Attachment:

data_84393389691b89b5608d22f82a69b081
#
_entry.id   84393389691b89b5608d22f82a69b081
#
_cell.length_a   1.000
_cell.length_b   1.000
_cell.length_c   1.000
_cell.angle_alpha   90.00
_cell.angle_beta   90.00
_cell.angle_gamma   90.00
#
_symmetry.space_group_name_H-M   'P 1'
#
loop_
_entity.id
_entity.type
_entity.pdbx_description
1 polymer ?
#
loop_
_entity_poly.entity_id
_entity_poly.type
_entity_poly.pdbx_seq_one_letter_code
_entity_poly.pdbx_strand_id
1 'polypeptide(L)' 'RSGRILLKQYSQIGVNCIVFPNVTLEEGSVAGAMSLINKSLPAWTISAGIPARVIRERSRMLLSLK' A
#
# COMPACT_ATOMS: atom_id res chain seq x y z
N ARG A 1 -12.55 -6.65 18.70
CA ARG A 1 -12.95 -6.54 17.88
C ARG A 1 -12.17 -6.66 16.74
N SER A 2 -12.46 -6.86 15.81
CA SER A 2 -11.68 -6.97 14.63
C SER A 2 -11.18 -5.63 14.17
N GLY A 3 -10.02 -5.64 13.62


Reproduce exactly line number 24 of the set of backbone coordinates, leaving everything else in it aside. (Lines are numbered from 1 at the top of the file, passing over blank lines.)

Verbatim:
_entity_poly.pdbx_strand_id